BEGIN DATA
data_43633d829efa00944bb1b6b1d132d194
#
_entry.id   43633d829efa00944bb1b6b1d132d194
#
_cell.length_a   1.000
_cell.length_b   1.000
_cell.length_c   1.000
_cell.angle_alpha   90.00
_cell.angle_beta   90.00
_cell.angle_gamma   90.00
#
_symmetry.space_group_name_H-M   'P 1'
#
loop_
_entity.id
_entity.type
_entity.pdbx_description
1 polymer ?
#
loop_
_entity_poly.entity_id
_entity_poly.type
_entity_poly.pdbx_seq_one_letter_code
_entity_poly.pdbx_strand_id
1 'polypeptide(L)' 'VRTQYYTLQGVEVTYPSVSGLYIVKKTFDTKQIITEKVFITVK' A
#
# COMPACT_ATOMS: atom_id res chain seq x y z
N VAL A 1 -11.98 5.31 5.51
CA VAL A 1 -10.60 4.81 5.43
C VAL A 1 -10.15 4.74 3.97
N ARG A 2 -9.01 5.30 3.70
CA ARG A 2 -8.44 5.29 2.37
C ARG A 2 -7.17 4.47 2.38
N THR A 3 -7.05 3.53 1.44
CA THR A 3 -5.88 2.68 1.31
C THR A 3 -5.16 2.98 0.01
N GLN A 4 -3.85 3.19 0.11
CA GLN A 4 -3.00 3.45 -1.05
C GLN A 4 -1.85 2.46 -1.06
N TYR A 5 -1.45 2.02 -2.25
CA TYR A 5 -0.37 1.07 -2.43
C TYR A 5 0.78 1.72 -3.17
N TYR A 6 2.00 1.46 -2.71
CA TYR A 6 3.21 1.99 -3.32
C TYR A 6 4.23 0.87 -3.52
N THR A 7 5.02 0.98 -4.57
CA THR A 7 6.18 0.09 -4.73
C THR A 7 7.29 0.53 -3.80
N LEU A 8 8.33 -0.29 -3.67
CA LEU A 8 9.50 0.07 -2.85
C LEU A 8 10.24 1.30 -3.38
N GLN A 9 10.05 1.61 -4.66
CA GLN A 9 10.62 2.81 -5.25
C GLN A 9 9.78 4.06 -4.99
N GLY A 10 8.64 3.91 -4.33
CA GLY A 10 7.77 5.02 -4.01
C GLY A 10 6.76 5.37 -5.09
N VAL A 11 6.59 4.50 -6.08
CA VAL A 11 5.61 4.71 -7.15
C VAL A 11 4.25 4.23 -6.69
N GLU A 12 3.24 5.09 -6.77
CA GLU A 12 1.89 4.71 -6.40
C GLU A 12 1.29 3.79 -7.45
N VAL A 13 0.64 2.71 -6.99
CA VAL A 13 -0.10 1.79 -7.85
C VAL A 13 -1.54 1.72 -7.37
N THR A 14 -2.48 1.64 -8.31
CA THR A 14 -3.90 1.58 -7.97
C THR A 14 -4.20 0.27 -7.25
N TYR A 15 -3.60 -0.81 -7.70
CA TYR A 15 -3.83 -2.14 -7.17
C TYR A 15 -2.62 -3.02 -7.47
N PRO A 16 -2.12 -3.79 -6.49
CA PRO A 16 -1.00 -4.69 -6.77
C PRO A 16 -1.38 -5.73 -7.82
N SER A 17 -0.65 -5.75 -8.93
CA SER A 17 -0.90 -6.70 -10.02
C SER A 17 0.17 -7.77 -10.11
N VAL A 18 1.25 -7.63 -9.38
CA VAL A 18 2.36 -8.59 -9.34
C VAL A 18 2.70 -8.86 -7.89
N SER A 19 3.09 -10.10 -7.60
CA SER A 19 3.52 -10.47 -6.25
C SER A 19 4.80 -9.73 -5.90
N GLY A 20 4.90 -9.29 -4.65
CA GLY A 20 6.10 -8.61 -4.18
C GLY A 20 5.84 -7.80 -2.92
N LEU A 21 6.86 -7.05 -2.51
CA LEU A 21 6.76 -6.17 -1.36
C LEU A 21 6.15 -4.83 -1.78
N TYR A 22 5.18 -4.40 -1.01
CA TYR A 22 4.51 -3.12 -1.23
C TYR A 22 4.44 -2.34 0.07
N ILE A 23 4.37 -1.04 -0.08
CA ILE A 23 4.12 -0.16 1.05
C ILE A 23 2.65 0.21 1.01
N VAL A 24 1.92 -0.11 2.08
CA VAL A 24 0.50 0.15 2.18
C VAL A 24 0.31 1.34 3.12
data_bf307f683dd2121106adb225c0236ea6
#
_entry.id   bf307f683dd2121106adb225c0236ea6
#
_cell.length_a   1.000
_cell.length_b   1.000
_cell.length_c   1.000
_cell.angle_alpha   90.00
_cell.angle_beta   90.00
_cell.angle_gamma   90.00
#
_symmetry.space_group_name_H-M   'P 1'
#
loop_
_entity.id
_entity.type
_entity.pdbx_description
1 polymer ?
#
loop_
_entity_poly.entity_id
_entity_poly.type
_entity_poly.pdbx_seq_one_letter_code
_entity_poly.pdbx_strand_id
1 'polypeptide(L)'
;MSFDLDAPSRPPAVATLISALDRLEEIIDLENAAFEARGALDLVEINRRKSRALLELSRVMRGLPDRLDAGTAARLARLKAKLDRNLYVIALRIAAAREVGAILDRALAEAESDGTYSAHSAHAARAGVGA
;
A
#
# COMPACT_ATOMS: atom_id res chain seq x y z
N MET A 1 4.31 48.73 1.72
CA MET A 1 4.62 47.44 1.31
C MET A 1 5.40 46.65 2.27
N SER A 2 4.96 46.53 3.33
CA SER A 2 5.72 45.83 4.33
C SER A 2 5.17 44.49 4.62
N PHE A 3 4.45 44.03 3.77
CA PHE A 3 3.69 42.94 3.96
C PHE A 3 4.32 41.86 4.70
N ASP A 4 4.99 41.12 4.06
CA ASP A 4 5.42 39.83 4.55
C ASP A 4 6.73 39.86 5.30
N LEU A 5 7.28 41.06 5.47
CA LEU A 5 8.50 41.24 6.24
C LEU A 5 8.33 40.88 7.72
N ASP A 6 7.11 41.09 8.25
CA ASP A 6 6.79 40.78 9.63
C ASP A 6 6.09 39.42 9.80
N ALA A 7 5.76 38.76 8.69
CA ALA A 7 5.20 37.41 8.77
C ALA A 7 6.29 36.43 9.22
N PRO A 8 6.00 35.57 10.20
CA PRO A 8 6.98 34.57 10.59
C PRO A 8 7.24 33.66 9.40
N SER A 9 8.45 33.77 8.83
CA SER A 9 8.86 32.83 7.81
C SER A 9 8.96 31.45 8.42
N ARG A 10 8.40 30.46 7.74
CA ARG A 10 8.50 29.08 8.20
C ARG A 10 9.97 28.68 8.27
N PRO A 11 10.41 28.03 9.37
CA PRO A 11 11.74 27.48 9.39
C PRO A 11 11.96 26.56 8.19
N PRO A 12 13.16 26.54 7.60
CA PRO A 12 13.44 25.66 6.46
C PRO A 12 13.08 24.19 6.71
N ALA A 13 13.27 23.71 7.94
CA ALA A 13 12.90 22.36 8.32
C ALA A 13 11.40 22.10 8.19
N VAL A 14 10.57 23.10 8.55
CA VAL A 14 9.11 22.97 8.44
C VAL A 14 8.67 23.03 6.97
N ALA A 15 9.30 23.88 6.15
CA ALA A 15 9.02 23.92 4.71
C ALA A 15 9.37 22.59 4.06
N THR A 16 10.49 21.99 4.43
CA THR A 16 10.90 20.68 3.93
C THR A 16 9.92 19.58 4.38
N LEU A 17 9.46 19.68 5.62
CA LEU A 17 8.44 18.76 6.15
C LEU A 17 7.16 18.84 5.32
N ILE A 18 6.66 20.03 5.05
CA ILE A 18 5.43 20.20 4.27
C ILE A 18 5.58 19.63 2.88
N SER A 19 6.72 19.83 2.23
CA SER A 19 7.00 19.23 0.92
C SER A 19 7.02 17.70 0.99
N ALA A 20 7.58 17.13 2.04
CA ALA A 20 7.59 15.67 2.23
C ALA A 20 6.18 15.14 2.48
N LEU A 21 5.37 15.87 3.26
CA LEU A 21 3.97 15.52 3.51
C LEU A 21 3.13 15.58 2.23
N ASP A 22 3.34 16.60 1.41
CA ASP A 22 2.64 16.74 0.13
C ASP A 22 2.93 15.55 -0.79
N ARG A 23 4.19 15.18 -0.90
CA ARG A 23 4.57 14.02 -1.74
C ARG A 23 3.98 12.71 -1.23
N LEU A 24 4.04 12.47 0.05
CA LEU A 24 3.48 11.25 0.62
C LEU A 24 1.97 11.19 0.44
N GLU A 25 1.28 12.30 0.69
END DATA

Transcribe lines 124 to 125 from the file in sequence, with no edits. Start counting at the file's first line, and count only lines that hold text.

1 'polypeptide(L)'
;MSFDLDAPSRPPAVATLISALDRLEEIIDLENAAFEARGALDLVEINRRKSRALLELSRVMRGLPDRLDAGTAARLARLKAKLDRNLYVIALRIAAAREVGAILDRALAEAESDGTYSAHSAHAARAGVGA